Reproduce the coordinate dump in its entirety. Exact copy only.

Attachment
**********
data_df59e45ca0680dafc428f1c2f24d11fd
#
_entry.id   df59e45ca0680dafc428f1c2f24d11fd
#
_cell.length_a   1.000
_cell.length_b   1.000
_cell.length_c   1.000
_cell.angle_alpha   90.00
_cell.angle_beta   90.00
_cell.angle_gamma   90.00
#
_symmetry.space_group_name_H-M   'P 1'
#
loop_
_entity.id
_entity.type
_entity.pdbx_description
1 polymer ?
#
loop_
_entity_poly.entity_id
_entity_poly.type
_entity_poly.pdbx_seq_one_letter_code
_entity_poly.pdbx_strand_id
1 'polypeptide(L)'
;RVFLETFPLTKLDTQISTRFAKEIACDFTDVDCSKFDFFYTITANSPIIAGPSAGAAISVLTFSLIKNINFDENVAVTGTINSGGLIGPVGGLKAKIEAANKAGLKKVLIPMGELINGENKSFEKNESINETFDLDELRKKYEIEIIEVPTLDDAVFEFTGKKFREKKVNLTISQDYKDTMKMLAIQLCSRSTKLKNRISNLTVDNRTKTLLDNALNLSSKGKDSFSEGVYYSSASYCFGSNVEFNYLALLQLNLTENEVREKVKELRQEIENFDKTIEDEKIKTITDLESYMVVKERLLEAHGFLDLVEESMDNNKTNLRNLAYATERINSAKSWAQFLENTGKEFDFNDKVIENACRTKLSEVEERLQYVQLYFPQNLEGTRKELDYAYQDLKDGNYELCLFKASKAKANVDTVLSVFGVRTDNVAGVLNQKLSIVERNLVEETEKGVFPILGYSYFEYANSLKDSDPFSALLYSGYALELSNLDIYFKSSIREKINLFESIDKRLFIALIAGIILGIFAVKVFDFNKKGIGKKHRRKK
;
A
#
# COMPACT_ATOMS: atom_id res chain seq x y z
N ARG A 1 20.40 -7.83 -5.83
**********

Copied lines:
data_df59e45ca0680dafc428f1c2f24d11fd
#
_entry.id   df59e45ca0680dafc428f1c2f24d11fd
#
_cell.length_a   1.000
_cell.length_b   1.000
_cell.length_c   1.000
_cell.angle_alpha   90.00
_cell.angle_beta   90.00
_cell.angle_gamma   90.00
#
_symmetry.space_group_name_H-M   'P 1'
#
loop_
_entity.id
_entity.type
_entity.pdbx_description
1 polymer ?
#
loop_
_entity_poly.entity_id
_entity_poly.type
_entity_poly.pdbx_seq_one_letter_code
_entity_poly.pdbx_strand_id
1 'polypeptide(L)'
;RVFLETFPLTKLDTQISTRFAKEIACDFTDVDCSKFDFFYTITANSPIIAGPSAGAAISVLTFSLIKNINFDENVAVTGTINSGGLIGPVGGLKAKIEAANKAGLKKVLIPMGELINGENKSFEKNESINETFDLDELRKKYEIEIIEVPTLDDAVFEFTGKKFREKKVNLTISQDYKDTMKMLAIQLCSRSTKLKNRISNLTVDNRTKTLLDNALNLSSKGKDSFSEGVYYSSASYCFGSNVEFNYLALLQLNLTENEVREKVKELRQEIENFDKTIEDEKIKTITDLESYMVVKERLLEAHGFLDLVEESMDNNKTNLRNLAYATERINSAKSWAQFLENTGKEFDFNDKVIENACRTKLSEVEERLQYVQLYFPQNLEGTRKELDYAYQDLKDGNYELCLFKASKAKANVDTVLSVFGVRTDNVAGVLNQKLSIVERNLVEETEKGVFPILGYSYFEYANSLKDSDPFSALLYSGYALELSNLDIYFKSSIREKINLFESIDKRLFIALIAGIILGIFAVKVFDFNKKGIGKKHRRKK
;
A
#
# COMPACT_ATOMS: atom_id res chain seq x y z
N ARG A 1 20.40 -7.83 -5.83